Comparison between the international theatrical version (included on Koch Media's German bonus DVD and various German VHS editions) and the Australian theatrical version (included on Second Sight's UK Blu-ray/4K UHD).
- 17 cuts
- Difference: 225 sec (= 3:45 min) [in PAL speed].
Three versions of PICNIC AT HANGING ROCK
With Picnic at Hanging Rock, Peter Weir directed a fascinating cult film in 1975 that cannot really be clearly narrowed down to any specific genre. The mysterious disappearance of four schoolgirls serves only as a hook for a beautiful series of images with an atmospheric score and countless hints - without offering a concrete resolution. David Lynch has certainly copied a trick or two for Twin Peaks.
Since the 90s, the Director's Cut is common on various DVDs and Blu-rays, which in this case is over 8 minutes shorter (report). Only as a SD/DVD bonus, the German Blu-ray collector's edition from Koch Media and the 2008 British Deluxe Edition DVD from Second Sight still had the international theatrical version on board.
On May 01, 2023 (alongside appropriately remastered Blu-rays), the worldwide 4K premiere has been released in the UK. Director Peter Weir has signed off on the new HDR treatment for this release. In addition to the Director's Cut, a theatrical version is also included for the first time in (U)HD - and here there's a bit of a surprise. The film is about 4 minutes longer than the international theatrical version and thus even almost 12 minutes longer than the Director's Cut included on disc 1.
We therefore went back to the international theatrical version, which is only available on DVD/VHS. The Director's Cut was obviously further shortened on the basis of the international theatrical version, because almost all of the passages missing there compared to the "new" theatrical version of Second Sight are conspicuously absent in the DC as well. The present comparison therefore compares the (presumably) theatrical releases of the time. For the additional cuts in the Director's Cut, please refer to the corresponding report.
The Australian theatrical version on Second Sight's Blu-ray/4K UHD
Presumably, the version of Second Sight is the Australian theatrical version. As with e.g. Crocodile Dundee (or Lion in somewhat different form due to the later release of the longer Australian version), the Australian production was probably somewhat trimmed for international release. While the later trims for the Director's Cut were somewhat more specific in reducing certain characters/plotlines, no such clear theme is discernible here. Predominantly it is probably a matter of pure tightening cuts, without getting rid of moments relevant for plot development.
The difference between the international and Australian theatrical versions is thus comparatively small. Whether one prefers the crisper DC or the somewhat sprawling (Australian) theatrical version is ultimately a matter of taste. Those who enjoyed the quiet and fantastically staged film will most likely be happy to see the longer theatrical version of Second Sight. However, the color grading of both 4K-restored versions of Second Sight was once again discussed critically, see e.g. the thread on Blu-ray.com or Hometheaterforum (Robert Harris). We also have a few comparison screenshots in the report. Overall, the picture quality is a welcome improvement and there is once again a lush package of bonus material for the fan.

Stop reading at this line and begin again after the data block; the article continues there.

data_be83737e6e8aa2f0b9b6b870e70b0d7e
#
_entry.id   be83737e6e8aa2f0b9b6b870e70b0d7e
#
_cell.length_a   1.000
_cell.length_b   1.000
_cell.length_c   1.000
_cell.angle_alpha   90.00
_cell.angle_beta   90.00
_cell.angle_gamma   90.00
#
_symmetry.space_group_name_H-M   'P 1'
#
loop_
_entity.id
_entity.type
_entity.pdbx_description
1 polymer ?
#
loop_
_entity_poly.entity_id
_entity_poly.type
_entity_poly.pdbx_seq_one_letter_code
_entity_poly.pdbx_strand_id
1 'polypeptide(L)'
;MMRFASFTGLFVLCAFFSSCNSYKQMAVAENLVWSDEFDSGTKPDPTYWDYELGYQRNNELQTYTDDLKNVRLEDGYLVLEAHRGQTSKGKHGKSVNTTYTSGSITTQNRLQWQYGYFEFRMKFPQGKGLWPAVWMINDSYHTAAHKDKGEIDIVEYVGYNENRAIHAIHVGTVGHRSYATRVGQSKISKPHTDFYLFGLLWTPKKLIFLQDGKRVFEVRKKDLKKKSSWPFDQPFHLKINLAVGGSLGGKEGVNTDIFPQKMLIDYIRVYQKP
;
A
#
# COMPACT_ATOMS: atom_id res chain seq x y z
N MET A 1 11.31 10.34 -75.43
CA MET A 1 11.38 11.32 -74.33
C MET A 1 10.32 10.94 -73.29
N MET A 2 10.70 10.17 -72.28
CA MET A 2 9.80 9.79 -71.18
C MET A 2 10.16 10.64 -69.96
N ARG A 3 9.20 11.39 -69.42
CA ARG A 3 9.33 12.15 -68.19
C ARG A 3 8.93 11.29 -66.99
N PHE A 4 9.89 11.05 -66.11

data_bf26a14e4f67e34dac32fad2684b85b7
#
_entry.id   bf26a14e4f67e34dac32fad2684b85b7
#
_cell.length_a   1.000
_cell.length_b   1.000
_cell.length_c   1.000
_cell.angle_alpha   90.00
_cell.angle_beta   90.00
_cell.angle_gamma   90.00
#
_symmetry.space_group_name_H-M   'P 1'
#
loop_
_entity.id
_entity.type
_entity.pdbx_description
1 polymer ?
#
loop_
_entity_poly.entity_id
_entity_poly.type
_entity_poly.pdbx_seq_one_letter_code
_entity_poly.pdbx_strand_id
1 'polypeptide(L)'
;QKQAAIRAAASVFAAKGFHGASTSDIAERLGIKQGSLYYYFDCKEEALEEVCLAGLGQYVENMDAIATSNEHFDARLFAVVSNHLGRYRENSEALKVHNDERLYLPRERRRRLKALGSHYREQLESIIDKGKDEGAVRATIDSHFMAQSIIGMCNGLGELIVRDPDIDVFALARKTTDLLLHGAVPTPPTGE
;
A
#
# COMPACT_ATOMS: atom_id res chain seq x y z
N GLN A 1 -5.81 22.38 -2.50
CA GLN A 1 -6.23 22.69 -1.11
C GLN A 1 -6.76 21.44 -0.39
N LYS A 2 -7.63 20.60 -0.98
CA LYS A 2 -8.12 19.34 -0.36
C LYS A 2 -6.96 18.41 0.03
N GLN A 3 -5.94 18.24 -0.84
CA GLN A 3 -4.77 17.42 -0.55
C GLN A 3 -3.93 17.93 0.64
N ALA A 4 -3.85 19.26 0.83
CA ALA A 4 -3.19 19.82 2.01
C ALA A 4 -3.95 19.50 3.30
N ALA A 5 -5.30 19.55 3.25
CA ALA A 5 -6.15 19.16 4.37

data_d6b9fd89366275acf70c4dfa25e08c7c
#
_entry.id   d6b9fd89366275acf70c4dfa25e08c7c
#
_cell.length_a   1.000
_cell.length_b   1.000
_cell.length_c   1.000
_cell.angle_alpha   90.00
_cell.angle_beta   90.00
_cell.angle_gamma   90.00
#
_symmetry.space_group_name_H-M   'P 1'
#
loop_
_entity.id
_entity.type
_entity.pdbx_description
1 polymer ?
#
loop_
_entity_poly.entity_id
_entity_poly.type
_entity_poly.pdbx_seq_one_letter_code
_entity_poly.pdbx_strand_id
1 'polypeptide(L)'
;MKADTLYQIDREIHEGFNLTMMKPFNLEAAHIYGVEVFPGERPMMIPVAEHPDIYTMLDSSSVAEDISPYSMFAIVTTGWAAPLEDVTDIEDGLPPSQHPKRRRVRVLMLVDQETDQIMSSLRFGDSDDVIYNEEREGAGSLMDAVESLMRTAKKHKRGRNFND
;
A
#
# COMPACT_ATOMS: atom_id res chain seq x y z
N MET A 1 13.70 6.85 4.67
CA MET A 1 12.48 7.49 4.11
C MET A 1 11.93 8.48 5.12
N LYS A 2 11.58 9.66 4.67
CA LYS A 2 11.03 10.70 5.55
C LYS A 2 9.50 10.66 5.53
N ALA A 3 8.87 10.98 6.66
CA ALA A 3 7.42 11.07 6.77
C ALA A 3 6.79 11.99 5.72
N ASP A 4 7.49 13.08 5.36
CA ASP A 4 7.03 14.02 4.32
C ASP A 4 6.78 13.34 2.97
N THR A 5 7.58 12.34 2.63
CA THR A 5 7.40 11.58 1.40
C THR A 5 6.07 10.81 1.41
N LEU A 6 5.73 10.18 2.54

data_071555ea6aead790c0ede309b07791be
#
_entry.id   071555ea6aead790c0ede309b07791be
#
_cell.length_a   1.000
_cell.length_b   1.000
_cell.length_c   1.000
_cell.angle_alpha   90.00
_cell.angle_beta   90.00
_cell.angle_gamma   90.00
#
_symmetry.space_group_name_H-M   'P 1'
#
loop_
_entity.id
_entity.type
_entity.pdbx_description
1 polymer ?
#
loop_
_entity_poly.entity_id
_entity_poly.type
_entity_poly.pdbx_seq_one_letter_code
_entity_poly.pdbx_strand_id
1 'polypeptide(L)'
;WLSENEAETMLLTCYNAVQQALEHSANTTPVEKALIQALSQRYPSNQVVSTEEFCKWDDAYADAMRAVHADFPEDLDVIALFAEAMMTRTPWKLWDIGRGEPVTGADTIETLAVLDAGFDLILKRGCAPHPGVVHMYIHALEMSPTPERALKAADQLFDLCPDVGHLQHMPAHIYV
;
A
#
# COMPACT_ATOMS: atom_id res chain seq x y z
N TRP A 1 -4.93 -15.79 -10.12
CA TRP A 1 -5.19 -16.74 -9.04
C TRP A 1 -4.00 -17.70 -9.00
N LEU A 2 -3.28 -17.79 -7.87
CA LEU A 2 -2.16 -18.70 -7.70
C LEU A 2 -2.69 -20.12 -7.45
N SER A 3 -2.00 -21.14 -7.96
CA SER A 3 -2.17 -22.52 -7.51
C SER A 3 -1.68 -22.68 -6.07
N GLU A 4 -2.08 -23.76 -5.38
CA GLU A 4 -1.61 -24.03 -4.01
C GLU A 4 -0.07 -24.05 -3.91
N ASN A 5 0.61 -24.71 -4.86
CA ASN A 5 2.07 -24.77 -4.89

It is interesting to note that there is also an alternative ending with Mrs. Appleyard in the form of preserved outtakes, which was inserted in this YouTube fan cut between the two scenes shortly before the end credits. However, the footage is not enjoyable like this on any of the known releases over the years - and it is not included in the Australian theatrical version or included in the bonus material of Second Sight. The IMDb also mentions another version, probably available in Japan, that fades to a shot of Hanging Rock to the fog at the end, similar to the beginning of the film. However, the Australian theatrical version doesn't have that either.
The official film versions summarized again:
1) Australian theatrical version - 119 min (~ 120 min with restoration notes before and after the film)
Disc 2 of Second Sight's 2023 Blu-ray/4K UK release, new 4K restoration. No old releases known, but possibly this version was also included on Australian VHS editions.
2) International theatrical version - 115 min (equivalent to 110 min in PAL/25fps on the German/UK DVD)
Streamlining cuts based on version #1. Was in common use on VHS in Europe and presumably the U.S., and included as a bonus in SD quality on the UK 2008 Deluxe Edition DVD and the German Blu-ray collector's edition.
3) Director's Cut - 107 min (equivalent to 103 min in PAL/25fps on the German/UK DVD)
First shown on the US DVD by Criterion in 1998. Based on version #2, the film has been shortened in some plot elements. Most widely distributed on DVDs/Blu-rays worldwide and usually seen on TV.
Running time details are arranged according to the scheme
International theatrical version in 25fps / Australian theatrical version Blu-ray